Using external assemblies in SalesLogix development, rather than built in Code Snippets, is a better & more efficient way to customize SalesLogix entities, with far less headaches. Some of the benefits include a better and more complete development environment and having all your code in one place (instead of digging around through all the entities to get to the code). Let's take a look at how to do it.
The Assembly Project
To start, we'll create the basic SalesLogix assembly project in Visual Studio. This basic project shell is something I create whenever I start on a new customer project. Then, then when I need to start creating code, my assembly project is all set up and ready to go. To start, open Visual Studio and create a Class Library project.
Once your project is created, you'll need to add some core SalesLogix assembly references to it. The common ones I always start with are:
- NHibernate.dll (Some entity event signatures include ISession which is found here)
Where do you reference these from? If you're going to be sharing this code with other developers who will be pulling from the same source repository, you'll want to make sure that the referenced location is the same for all developers. The SalesLogix Application Architect makes this easy because it copies all the needed references to one common location, located at C:\Program Files\SalesLogix\ReferenceAssemblies. If you don't see this folder or the needed assemblies there then in Application Architect go to "Tools" and then select "Copy Assemblies". This will copy the files to that location. So, in your Visual Studio project add the references I mentioned above from this location. I usually open the csproj file in a text editor as well and change the HintPath to these references from "C:\Program Files (x86)\SalesLogix\..." to "$(ProgramFiles)\SalesLogix\...", this way if some devs are on 32-bit machines and others on 64-bit machines the path will be the same for all.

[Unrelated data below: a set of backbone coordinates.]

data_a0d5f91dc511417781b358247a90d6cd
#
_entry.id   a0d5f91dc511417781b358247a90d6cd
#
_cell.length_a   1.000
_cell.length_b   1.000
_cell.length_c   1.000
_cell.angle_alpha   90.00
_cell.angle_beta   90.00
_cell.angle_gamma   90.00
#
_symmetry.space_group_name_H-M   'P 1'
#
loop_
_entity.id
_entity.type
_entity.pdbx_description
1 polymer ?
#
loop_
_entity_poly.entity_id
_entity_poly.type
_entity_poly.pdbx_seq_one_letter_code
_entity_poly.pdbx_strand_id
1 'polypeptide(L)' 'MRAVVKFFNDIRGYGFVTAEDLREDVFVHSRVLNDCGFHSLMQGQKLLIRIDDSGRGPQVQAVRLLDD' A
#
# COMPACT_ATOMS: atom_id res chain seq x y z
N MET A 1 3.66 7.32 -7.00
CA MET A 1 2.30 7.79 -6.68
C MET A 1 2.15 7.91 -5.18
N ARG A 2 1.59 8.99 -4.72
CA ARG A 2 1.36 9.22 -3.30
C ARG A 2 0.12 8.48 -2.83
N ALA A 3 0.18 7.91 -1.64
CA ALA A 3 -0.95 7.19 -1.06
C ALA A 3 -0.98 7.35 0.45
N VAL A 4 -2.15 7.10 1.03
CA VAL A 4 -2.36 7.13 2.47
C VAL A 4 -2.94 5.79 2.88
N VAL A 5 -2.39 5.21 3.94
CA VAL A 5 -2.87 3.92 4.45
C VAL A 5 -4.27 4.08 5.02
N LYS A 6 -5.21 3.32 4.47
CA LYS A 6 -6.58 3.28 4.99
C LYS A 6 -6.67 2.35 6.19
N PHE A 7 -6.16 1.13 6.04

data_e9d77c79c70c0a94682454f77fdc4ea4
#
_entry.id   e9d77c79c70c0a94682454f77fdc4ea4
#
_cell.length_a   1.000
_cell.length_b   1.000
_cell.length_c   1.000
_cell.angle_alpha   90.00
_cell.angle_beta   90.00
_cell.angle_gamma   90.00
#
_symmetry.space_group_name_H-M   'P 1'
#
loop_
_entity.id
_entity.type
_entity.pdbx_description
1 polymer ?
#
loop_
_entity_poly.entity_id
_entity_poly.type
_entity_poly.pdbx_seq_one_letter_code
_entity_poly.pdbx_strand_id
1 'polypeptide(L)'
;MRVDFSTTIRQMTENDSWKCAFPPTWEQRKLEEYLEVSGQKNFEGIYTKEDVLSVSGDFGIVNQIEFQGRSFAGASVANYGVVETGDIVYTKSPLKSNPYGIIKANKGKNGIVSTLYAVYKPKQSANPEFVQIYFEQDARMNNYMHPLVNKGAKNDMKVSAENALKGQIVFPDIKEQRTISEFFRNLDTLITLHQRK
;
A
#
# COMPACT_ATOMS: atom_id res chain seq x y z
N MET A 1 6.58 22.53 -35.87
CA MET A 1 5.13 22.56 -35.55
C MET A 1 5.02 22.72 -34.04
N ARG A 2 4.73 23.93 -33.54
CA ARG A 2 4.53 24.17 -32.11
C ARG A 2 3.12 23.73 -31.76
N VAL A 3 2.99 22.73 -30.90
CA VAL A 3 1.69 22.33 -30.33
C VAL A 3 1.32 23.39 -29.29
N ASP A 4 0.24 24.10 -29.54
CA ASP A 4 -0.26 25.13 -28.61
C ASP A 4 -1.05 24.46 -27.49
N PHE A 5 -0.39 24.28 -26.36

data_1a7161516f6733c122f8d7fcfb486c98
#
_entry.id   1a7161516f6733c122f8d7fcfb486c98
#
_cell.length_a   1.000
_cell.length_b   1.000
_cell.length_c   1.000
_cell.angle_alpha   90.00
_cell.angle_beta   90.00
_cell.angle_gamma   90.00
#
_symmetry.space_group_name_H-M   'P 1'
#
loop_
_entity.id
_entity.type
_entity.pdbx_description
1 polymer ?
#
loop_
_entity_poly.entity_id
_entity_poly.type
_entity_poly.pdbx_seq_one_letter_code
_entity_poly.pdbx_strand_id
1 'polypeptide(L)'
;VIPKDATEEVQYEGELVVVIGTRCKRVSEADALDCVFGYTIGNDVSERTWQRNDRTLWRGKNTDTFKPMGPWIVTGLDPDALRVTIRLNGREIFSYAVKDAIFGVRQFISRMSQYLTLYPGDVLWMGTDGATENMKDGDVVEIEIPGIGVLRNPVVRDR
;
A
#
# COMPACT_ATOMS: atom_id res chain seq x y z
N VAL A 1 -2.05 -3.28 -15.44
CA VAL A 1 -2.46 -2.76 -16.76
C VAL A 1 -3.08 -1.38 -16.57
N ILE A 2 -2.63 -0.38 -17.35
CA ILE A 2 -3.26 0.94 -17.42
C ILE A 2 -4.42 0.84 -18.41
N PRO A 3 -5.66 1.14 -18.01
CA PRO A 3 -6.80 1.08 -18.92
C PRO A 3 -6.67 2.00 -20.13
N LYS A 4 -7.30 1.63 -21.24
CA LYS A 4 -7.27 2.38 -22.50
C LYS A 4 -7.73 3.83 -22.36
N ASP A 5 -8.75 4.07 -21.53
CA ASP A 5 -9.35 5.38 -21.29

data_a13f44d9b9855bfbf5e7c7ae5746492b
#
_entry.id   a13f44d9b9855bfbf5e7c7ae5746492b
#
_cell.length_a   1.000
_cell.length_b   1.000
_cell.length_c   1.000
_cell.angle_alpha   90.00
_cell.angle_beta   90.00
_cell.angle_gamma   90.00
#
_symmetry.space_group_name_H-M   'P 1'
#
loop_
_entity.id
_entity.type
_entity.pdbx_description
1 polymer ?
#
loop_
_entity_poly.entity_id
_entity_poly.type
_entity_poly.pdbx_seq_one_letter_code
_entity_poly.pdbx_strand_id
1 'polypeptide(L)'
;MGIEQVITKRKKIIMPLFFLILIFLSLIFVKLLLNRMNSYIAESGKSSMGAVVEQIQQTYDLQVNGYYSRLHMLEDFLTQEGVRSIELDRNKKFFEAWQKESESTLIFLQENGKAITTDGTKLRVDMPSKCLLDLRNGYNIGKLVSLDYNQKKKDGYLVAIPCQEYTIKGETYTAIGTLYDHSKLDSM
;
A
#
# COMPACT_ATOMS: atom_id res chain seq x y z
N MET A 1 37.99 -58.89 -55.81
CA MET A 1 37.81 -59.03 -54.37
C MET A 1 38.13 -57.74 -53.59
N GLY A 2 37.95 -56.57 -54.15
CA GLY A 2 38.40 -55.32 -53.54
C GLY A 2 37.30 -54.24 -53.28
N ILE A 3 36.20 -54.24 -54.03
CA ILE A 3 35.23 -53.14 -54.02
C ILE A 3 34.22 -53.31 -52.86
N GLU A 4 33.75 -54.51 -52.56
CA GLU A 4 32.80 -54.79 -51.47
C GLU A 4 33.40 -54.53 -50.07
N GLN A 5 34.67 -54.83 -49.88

The basic project is all set up and ready. Now lets look at adding some business rules and event code to it.
Adding Business Rules and Events to the Assembly
Now that the project is all set up in Visual Studio, let's look at adding some business rules and events to it. This is the easy part. In Application Architect, go to the entity you want to add the code for. For our example, we'll add an event to the Account entity. Under the account entity, expand, Rules, then Events. Double click on OnBeforeInsert (we're using OnBeforeInsert for our event, but of course, you'll do this for the event you're writing code for). You'll notice that there is a method signature showing:
We need to add that same signature to our project. Highlight it with your mouse and then use CTRL+C on your keyboard to copy it. In a class in your assembly, paste that same signature. You'll also want to add these usings to the class for that signature:
Now you'll add code to that method just as you would normally in a code snippet in Application Architect. For example, something like this:
public static void OnBeforeInsert(IAccount Account, ISession session)
// Simple example code
Account.Type = "Customer";
foreach (var contact in Account.Contacts)
contact.Type = "Customer";
Point is, there is no difference in the code you'll write here than the code you write in a code snippet in Application Architect. Once you're done you'll compile the assembly. Now we need to wire it up in Application Architect.